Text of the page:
Columbia, SC, government officials are requiring that the city’s winter shelter, which will house 240 homeless people over the next few months, performs background checks on the homeless individuals that hope to stay there.
“Those who stay at the shelter must register and provide identification, which will be verified. That information is shared with police, who then may choose to run warrant checks to see if tenants are wanted on criminal charges”, according to The Slate.
Homeless advocates have been arguing with city officials that IDs and background checks keep people away from the shelter, possibly putting them back out into the cold, but the city has insisted on the criminal checks remaining part of the deal. “Requiring … checks on specific populations to the exclusion of others violates civil liberties,” The Midlands Area Consortium for the Homeless has said. The consortium compared shelter checks to requiring screenings to enter a public building.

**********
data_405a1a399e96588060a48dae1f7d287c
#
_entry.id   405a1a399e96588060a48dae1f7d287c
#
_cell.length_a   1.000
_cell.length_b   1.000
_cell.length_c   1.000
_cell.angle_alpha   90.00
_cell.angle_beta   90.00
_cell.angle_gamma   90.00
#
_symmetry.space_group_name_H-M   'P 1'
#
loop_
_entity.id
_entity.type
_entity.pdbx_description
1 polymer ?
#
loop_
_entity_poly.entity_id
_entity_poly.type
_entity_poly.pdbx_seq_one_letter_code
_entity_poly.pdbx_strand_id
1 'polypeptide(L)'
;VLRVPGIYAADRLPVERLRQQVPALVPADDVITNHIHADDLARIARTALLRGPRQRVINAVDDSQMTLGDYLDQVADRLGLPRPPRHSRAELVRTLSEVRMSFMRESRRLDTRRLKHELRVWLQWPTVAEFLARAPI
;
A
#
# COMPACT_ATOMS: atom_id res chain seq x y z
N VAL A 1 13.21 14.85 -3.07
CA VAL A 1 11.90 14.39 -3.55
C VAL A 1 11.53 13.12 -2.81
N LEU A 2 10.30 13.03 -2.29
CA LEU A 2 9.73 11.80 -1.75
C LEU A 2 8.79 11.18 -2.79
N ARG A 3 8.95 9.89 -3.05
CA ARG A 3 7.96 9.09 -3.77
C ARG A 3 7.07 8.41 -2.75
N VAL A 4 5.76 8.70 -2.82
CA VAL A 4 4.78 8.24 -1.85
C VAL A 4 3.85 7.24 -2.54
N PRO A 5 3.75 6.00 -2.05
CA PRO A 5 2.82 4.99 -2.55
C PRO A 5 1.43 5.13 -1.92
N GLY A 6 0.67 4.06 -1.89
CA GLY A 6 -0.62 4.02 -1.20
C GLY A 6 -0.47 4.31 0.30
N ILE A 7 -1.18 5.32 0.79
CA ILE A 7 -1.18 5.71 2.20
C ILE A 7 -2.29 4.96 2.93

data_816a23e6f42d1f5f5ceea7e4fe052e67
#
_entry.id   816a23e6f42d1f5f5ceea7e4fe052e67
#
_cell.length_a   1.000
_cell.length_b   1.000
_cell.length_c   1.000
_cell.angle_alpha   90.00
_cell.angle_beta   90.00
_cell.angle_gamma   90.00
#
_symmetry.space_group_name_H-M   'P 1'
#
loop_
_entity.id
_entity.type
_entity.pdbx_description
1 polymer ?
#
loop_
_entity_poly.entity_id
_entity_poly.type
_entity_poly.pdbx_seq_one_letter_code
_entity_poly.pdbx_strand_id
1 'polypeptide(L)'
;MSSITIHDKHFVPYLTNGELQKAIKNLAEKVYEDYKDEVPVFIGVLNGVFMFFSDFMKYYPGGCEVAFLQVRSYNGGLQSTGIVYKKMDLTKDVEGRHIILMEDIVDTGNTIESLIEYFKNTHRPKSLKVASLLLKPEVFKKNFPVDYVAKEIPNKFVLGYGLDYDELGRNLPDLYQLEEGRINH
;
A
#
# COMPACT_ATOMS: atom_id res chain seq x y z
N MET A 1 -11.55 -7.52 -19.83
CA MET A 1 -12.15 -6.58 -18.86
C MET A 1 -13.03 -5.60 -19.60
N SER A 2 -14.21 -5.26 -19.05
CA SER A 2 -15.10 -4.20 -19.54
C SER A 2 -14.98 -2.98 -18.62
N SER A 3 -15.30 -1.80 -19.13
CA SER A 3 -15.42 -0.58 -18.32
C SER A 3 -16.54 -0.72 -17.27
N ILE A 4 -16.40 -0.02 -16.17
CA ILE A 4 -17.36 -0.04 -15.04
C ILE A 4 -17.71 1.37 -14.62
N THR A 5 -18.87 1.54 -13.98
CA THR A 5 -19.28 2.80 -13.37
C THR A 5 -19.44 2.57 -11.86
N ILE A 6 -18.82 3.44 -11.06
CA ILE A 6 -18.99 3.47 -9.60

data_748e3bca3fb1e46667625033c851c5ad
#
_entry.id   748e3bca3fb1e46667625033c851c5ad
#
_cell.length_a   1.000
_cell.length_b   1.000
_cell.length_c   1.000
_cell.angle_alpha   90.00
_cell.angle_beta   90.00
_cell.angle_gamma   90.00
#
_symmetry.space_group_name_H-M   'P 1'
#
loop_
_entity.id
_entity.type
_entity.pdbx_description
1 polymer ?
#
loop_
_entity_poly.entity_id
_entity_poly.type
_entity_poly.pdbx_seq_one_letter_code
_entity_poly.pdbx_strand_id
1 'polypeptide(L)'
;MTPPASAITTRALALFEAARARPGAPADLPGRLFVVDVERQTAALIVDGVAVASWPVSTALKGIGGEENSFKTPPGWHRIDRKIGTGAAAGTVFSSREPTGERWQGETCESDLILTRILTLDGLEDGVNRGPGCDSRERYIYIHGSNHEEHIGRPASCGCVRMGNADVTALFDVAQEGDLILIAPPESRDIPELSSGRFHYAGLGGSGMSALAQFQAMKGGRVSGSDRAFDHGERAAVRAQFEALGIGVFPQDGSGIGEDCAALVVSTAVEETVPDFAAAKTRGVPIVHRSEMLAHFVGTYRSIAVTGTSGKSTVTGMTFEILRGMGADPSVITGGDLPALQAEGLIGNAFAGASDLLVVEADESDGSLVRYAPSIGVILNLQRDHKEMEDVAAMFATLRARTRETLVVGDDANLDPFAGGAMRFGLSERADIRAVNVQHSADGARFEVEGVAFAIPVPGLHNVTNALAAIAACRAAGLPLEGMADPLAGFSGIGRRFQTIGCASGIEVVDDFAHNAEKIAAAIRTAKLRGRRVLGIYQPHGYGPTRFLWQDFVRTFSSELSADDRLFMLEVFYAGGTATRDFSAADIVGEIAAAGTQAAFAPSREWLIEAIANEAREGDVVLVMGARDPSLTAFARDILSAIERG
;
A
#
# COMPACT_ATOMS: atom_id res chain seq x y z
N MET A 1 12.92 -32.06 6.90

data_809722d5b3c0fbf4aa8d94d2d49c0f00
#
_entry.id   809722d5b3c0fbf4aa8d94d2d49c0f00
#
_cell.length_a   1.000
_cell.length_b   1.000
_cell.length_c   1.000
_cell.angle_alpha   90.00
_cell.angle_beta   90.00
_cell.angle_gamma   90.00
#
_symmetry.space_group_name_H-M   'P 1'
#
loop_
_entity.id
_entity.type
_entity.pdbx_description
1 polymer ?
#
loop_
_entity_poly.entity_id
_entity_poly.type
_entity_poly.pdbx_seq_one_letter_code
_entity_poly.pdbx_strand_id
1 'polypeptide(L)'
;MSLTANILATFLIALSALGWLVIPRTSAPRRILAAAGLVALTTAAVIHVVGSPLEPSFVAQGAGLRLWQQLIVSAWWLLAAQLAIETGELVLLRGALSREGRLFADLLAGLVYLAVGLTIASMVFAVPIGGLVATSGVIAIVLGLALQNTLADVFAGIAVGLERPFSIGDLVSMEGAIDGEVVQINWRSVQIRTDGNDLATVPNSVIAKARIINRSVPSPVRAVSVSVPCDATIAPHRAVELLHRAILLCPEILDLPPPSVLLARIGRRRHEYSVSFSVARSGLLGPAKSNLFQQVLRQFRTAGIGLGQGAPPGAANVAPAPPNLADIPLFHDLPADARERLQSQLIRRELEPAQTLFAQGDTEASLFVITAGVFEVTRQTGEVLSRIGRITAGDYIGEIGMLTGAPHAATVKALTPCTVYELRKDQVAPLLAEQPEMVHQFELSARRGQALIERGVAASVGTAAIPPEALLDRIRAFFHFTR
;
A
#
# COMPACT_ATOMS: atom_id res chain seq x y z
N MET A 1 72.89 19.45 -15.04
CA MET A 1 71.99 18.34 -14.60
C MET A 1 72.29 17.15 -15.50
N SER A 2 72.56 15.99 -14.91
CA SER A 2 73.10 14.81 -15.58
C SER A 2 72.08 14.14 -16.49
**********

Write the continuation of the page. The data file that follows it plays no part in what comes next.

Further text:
Christ Central – the religious organization that will lead the program - will hire on-site private security for the shelter, but its volunteers will not seek to enforce warrant checks, said City Councilman Cameron Runyan, who has become council’s point person on homelessness. “Last year, one of the problems they had down there was that security was in charge, not the staff,” Runyan said. “It was a blunt sword. That created all sorts of chaos.”
Christ Central is experienced in helping the homeless. It operates 89 programs at 38 locations across South Carolina – 10 of which are in metropolitan Columbia. The organization has a 14,000-person core of volunteers, many of whom are doctors, lawyers and other professionals.
Performing background checks on the homeless isn’t a new idea, having been discussed in Montana only last year, and the controversy then was the same as it is now. What do you think – would you mind having a homeless shelter in your neighborhood this winter, knowing that none of those staying there had faced a background check?